Shea and Citi Fun Facts of the Game

Some Things I Learned At Shea For Last Night’s Game.

1.Jose Reyes is so fast, it took the scoreboard operator three batters after he tied Roger Cedeno’s single season Mets record for them to announce it on the board. (They were ready instantaneously for his record-breaking steal of third) Not to mention that he stole those bases after striking out.

2.There is going to be an Orchard Seating section at Citi Field. It will be in right center field, right next to the new Home Run Apple.

3.Some of you may have noticed that the right field side of Citi Field facing the subway seems to be more finished than the rest of the ballpark. Not surprisingly, this is where the Mets offices will be.

4.The right field ‘excelsior seating level’ will actually jut out over right field.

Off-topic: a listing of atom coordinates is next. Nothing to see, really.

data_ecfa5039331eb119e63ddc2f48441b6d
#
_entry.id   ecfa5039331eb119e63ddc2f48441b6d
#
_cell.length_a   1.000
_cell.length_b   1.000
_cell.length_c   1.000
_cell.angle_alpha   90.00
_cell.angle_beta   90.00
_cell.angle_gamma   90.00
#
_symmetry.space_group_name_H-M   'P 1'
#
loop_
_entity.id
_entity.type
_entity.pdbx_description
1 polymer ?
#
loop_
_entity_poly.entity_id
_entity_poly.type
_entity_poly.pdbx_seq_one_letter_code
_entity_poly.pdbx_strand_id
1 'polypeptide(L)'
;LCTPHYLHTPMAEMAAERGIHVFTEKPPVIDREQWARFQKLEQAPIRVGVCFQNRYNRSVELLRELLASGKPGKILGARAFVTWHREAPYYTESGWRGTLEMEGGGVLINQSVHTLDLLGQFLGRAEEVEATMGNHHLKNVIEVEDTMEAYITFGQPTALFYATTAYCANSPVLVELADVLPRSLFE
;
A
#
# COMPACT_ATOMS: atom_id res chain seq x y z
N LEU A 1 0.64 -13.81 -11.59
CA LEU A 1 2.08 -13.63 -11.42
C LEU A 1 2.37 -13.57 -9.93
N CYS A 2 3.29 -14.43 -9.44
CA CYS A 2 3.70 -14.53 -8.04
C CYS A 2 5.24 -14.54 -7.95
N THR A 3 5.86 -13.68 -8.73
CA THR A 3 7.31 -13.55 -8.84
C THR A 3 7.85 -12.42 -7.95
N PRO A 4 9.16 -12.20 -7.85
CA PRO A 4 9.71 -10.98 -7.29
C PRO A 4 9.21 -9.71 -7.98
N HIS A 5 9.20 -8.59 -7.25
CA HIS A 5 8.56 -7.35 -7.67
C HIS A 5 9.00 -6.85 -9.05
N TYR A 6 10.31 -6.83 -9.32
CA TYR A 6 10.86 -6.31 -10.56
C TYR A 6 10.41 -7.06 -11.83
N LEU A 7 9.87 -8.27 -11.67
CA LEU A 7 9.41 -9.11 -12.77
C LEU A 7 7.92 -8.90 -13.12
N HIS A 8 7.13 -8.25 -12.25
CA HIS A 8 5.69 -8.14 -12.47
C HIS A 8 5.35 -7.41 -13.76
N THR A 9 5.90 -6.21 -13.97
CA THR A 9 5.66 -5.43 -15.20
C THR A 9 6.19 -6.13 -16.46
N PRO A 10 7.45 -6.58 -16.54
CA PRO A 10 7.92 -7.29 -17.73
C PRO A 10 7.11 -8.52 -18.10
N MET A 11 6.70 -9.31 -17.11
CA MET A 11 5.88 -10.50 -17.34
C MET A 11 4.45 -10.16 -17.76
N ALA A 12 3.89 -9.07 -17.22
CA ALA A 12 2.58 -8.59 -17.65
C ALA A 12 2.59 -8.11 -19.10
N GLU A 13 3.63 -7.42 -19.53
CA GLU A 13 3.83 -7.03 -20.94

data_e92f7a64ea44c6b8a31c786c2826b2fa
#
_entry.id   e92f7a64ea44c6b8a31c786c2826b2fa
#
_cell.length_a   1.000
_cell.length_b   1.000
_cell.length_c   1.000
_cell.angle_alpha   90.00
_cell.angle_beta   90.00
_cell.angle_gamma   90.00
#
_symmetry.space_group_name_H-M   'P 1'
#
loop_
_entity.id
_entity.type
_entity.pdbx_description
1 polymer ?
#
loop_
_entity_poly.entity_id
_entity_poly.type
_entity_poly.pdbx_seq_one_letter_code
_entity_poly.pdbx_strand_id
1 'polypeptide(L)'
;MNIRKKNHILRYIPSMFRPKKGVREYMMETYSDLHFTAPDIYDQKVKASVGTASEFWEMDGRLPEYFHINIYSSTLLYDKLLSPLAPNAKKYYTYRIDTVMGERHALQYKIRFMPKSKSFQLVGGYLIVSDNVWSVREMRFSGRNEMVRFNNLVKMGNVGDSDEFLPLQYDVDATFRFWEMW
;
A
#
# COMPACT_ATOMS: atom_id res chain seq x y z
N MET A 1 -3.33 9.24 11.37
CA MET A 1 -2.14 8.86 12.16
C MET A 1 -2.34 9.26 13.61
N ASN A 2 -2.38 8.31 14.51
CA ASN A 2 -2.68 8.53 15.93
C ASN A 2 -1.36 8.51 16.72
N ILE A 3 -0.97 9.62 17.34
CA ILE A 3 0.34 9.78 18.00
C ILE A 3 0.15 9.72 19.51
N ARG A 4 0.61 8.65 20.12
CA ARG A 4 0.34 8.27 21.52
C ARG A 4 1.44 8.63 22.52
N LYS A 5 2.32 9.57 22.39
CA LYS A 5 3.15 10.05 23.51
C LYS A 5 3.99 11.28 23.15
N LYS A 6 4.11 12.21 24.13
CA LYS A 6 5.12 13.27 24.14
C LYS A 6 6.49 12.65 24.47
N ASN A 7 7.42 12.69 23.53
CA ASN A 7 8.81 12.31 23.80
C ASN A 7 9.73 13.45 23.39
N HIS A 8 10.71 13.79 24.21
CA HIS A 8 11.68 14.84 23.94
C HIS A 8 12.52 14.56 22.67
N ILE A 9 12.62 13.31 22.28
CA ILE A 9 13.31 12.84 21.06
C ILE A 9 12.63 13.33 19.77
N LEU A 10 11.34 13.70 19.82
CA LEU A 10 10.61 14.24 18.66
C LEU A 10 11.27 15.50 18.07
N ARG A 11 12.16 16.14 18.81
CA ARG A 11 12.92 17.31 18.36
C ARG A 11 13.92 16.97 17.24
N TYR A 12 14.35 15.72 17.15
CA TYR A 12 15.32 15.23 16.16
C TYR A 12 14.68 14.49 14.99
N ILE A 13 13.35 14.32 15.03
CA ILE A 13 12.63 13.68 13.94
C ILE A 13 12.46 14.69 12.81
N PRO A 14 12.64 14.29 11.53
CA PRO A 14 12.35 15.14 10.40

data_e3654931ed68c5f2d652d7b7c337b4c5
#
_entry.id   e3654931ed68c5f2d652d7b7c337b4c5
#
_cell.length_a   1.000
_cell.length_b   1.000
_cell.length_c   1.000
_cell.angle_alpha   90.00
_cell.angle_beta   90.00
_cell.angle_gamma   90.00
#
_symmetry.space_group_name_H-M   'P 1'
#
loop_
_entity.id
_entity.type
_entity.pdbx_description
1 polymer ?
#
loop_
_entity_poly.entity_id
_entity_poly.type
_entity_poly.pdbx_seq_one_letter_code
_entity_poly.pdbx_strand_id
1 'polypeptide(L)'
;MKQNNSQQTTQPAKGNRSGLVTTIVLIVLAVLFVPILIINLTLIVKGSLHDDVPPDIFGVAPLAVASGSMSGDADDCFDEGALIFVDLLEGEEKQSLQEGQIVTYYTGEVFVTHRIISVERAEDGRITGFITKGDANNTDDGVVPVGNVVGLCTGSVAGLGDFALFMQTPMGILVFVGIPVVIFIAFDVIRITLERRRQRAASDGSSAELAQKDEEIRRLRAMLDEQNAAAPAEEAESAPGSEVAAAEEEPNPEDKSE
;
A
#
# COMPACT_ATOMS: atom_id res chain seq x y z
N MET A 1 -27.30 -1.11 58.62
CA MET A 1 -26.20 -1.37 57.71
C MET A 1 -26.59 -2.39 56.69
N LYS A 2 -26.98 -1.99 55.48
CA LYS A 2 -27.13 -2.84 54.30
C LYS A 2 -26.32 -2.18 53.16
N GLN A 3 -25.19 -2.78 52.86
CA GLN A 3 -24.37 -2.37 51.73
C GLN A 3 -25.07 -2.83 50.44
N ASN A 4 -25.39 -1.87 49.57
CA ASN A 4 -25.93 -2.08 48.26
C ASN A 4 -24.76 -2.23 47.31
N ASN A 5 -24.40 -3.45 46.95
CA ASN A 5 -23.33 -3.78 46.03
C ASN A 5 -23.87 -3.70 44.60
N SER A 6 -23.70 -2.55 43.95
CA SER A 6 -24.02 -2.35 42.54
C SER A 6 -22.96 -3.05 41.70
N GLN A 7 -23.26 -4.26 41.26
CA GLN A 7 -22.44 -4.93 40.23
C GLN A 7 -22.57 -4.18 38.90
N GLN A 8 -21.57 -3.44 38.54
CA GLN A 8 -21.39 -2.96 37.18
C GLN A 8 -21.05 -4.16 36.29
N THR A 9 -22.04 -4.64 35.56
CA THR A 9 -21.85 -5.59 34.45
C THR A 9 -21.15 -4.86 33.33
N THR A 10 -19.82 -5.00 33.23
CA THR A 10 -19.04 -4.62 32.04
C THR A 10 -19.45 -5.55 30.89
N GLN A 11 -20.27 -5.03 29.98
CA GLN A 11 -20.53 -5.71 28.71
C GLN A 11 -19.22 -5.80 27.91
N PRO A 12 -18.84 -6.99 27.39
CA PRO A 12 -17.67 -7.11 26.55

5.There will be a seating section directly behind the two bullpens.

6.The seats, particularly the ones for the special people behind home plate, are comfortable.

7.The neon ballplayers that adorn Shea Stadium will make the trip to Citi Field, at the very least residing in the home clubhouse.

8.I never knew that shouting ‘drop it!’ at a fielder fielding a pop-up worked, but apparently neither did Luis Castillo because when Geoff Blum dropped David Wright’s pop-up Castillo was still basically on first and had no chance to get to second before Blum picked it up and threw him out.

9.It was inconsequential, and probably mostly unnoticed, but when Alou threw the ball to the plate in the 5th inning, David Wright pretending to grab it and faked a throw to second to try to keep Gonzalez from advancing.